Negative Plantar Angle (NPA) by Yogi Sharp, UK

Negative Plantar Angle (NPA)

by Yogi Sharp, UK

Yogi Sharp

Farrier and Blogger Servicing South England Phone: +44 7772 856561

“I am Yogi Sharp Farrier and As a farrier studying for my Bsc in farriery science I have seen that every aspect of horse care is closely interlinked, what I do to the bottom closely affects the rest of the body and vice versa, day in, day out, across the world, people are researching these relationships and writing papers on the real science of equine care. I believe its important this information is made more accessible to the equestrian world. from owners to practitioners to vets, so people can provide the best care for their horses based on real science.”

Negative Plantar Angle (NPA) has been linked to many higher pathologies by peer-reviewed studies (Fig.6) and has been linked to antalgic posture (AP) seen in most of these pictures.


External hoof pastern axis often correlates very well with phalangeal alignment radiographically (fig.4), but is often missed due to the compensatory posture adopted by the horse (Fig.3), when the metatarsal is vertical, the broken back HPA is evident.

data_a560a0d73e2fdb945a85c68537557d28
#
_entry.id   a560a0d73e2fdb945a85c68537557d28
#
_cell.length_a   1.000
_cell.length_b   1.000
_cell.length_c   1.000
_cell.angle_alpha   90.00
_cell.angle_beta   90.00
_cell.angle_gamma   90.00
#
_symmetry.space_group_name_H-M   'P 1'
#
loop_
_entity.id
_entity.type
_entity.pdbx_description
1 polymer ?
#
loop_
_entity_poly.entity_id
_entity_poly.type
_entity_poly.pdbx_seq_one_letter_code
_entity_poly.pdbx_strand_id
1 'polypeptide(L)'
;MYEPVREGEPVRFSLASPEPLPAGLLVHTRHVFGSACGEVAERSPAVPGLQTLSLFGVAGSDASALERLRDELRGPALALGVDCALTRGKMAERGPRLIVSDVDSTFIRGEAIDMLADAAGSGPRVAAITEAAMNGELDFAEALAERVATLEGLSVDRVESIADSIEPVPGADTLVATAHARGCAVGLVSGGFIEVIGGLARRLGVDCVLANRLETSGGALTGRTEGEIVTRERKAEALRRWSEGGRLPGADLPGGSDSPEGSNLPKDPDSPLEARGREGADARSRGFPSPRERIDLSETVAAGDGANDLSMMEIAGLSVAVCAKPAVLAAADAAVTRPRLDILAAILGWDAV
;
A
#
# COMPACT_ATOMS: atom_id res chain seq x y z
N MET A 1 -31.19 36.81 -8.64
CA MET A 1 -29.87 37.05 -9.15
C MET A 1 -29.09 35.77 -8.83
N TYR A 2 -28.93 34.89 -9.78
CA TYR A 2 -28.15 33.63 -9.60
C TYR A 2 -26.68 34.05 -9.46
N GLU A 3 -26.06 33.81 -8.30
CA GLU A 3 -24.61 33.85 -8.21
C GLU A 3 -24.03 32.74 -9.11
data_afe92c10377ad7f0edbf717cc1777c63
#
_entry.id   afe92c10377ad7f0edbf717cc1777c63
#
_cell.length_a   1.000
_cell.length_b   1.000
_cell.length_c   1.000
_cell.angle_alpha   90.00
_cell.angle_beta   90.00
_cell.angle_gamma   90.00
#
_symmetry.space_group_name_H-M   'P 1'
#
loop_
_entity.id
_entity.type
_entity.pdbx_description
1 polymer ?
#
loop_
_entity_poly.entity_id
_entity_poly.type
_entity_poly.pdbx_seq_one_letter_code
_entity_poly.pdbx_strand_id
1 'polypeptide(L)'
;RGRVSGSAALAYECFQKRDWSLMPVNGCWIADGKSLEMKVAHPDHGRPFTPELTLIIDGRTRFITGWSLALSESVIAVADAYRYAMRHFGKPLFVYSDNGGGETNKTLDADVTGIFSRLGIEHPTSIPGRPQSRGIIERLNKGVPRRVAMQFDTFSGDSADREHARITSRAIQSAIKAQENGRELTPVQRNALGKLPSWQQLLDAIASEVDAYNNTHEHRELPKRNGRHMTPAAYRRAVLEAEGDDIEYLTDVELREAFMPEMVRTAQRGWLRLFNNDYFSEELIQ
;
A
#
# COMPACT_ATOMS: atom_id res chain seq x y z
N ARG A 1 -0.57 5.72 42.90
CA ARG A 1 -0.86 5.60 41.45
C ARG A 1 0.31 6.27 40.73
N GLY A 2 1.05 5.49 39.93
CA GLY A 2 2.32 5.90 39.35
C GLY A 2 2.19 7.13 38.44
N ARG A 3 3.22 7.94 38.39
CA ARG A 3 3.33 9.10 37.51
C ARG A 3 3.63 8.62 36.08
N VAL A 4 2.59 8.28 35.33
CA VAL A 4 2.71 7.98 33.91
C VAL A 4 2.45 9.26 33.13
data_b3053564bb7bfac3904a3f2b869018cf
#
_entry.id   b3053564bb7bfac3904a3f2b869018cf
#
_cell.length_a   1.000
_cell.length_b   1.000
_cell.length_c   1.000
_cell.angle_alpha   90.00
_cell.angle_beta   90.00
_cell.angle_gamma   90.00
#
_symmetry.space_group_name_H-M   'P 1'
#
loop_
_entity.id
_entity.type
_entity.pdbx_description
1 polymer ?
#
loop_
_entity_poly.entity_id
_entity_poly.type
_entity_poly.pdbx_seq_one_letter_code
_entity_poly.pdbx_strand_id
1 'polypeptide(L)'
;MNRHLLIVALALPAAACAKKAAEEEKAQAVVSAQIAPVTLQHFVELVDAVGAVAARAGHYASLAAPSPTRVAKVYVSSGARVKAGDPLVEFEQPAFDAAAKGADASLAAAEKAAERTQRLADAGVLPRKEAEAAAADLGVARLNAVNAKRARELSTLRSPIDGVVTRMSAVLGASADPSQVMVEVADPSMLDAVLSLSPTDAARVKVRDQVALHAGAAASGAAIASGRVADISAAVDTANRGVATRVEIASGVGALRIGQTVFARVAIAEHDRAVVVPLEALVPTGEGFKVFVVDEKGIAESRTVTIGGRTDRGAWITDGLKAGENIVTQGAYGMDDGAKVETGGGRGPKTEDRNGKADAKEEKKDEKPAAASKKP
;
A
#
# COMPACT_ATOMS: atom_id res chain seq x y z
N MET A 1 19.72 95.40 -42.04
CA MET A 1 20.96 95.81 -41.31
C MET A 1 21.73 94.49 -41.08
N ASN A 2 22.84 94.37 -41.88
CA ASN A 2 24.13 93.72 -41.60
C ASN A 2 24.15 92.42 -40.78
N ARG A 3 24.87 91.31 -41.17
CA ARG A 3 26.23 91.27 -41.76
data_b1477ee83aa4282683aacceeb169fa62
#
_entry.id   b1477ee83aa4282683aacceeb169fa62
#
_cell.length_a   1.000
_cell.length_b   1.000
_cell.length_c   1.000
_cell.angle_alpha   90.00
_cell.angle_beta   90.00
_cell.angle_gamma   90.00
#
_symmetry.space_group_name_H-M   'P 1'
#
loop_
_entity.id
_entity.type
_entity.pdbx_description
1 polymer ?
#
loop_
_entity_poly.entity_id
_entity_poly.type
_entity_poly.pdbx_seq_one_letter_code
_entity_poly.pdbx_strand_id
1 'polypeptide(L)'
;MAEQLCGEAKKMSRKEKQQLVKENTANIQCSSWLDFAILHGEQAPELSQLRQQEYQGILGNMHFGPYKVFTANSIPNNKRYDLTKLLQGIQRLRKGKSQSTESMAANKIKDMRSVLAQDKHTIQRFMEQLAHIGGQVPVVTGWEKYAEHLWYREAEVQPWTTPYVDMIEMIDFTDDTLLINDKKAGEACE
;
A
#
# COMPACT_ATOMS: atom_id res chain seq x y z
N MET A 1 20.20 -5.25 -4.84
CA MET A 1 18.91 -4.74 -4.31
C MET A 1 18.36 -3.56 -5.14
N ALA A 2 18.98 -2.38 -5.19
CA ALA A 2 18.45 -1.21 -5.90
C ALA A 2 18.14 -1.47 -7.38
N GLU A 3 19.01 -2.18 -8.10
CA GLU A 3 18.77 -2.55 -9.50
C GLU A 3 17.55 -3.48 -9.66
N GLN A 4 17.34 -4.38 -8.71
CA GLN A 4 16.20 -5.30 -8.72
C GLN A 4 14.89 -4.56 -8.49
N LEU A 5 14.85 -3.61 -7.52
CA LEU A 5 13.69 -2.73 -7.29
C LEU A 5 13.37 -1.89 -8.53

When AP is assumed a non-vertical metatarsal creates a straight HPA, but affects the posture of the limb putting strain on the entire musculoskeletal system (Fig.5). Creating more ideal position and orientation of the hoof changes the posture. As kinetic chain, bio-tensegrity and myofascial theory suggests this will create more ideal load on the entire musculoskeletal system (Fig.7).


In these cases FormaHoof has allowed elevation without weight, the coupling of elevation and length more optimally orientates the hoof and subsequently the limb (Fig.2+5) and this influence will extend further into the trunk.


Hoof pastern axis, phalangeal alignment and a positive palmer/plantar angle are important in whole horse integrity.